• 1 tsp pepper
  • 1 tsp onion powder
  • 1 tbsp chicken boullion
  • a handful of cilantro leaves
  • 4 cloves garlic
  • 3 cups baby carrots
  • 2 large eggs
  • 1 cup oatmeal

A photo posted by Samantha Helms (@fitandsam) on

 

Turkey Sneaky Balls Method

  1. Placed the baby carrots, garlic, and cilantro in the food processor until the carrots were finely minced
  2. Mix all the ingredients until well incorporated
  3. Sear meatballs and then cook in preferred method (continue to pan fry or simmer in sauce or bake in oven etc.)
  4. Enjoy!

mix up ingredients

Mix it! I know it’s better to mix meatballs with our hands but I just didn’t want to risk my daughter sticking her fingers covered in raw meat anywhere near her face or attempting to wipe her hands clean on her clothes so I gave her a big old metal spoon.

mix up ingredients

I am thinking these sneaky turkey balls would also make a great patty for a hot melted sandwich, or maybe add a little cumin and chipotle to the ingredients and make a sneaky balls taco?  What do you think?

So will you be sneaky any time soon?

Cheers,

with love charlie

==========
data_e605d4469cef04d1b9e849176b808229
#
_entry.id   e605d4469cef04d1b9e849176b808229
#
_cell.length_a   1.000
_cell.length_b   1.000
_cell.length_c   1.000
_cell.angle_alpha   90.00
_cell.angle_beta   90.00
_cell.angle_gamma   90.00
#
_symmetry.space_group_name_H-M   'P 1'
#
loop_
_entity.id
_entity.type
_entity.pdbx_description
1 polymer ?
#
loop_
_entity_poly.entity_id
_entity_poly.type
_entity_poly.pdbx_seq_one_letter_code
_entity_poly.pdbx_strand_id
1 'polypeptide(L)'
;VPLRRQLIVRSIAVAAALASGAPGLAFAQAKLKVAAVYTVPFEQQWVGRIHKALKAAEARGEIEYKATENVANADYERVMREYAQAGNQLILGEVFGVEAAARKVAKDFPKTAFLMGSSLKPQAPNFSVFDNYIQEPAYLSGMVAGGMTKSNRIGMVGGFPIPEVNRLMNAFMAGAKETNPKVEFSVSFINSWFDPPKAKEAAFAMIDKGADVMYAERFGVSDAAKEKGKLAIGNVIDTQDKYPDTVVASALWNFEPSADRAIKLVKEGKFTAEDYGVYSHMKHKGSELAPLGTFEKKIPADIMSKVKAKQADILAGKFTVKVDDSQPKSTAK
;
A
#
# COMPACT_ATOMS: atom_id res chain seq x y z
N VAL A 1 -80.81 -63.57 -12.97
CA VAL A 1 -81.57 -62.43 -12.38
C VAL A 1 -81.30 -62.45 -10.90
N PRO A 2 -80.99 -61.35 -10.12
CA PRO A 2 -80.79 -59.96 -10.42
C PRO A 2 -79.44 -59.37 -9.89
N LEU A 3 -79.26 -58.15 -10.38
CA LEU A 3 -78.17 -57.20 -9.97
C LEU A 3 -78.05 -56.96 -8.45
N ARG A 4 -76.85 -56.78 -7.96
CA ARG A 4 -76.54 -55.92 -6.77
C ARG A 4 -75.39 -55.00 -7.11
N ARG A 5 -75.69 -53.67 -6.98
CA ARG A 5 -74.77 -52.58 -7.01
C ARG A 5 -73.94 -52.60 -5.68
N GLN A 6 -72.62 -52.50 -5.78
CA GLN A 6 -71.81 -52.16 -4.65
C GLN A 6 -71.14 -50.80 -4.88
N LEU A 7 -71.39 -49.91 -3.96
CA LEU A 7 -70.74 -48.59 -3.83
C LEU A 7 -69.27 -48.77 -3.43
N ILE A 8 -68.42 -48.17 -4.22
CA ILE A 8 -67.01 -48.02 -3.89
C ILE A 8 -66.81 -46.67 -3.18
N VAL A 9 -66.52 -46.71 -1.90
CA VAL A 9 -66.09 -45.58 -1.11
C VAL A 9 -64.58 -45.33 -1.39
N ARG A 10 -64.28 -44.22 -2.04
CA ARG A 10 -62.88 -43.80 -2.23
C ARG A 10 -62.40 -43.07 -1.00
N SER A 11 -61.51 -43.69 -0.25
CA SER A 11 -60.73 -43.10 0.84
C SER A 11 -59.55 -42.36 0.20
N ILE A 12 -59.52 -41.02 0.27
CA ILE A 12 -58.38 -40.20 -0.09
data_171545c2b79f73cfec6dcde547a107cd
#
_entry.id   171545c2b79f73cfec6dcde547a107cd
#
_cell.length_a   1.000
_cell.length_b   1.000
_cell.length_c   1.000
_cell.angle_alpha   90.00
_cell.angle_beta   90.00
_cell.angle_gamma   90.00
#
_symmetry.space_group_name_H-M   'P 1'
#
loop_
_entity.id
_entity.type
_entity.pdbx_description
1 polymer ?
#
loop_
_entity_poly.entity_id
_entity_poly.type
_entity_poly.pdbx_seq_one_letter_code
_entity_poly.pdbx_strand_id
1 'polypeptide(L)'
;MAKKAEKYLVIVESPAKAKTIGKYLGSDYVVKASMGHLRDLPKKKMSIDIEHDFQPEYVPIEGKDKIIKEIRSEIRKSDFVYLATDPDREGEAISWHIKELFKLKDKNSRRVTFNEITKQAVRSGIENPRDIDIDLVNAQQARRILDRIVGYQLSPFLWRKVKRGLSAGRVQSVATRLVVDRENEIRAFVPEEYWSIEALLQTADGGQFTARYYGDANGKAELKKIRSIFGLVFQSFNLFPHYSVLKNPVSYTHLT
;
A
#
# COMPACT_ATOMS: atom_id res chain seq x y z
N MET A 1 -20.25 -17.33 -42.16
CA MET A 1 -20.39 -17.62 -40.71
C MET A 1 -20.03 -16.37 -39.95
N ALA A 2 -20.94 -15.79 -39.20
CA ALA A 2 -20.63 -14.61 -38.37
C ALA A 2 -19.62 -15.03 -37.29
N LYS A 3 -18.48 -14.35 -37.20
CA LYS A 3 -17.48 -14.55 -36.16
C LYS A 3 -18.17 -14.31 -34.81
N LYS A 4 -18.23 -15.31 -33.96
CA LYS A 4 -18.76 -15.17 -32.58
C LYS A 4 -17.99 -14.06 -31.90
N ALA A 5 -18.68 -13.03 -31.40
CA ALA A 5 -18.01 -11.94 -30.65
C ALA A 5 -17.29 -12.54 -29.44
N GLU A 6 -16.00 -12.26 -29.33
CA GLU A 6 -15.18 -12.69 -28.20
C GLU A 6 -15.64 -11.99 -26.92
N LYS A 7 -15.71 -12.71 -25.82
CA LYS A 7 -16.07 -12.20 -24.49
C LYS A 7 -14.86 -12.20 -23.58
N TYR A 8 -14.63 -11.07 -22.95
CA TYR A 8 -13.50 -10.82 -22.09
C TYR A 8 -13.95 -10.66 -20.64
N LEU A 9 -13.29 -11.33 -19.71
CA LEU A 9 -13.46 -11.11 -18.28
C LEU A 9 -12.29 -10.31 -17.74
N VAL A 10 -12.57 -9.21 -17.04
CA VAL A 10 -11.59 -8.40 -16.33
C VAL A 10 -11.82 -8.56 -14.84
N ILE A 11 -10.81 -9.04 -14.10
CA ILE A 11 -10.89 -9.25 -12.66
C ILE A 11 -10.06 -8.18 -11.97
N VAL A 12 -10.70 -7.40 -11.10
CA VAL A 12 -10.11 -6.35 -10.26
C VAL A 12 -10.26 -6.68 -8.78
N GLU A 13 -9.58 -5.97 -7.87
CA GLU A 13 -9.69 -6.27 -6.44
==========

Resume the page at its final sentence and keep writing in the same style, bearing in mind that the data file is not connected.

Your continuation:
Pickle Carrot Sticks

Carrots are naturally sweet and chock full of vitamins.   A single cup of carrot contains over 400% of our daily requirements for vitamin A, which is key for growth, a healthy immune system as well as good vision.

wash carrots

Whenever I think about trying to eat more vegetables, green (salads, or spinach and broccoli) comes to mind, so imagine my great surprise when I found out that for ideal health, vegetable subgroups need to be taken into consideration, and the ideal amount of red or orange vegetables is actually notably more than dark green ones.

For example, according to choose my plate, people should be getting approximately 3:1 red or orange vegetables to dark green vegetables.  For young children, 2-3 years old, the ratio is even higher at 5:1!

Yikes! Does ketchup and spaghetti sauce count as red or orange vegetables?  I have to confess, despite trying to increase the ratio of red and orange vegetables in my diet, I am still no where close.

When my daughter first started solid foods, it was clear that she didn’t like carrots.  The more she refused it, the mushier and creamier I made them to entice her, but she was adamant on spitting out the carrots so I relented after a few dozen failed attempts.  I had read somewhere that babies might need to try a new food approximately 15 times before liking it, but after trying for months and months, making them sweet, or savory or buttery or spiced or plain and her refusing them all, I stopped trying to get her to eat carrots.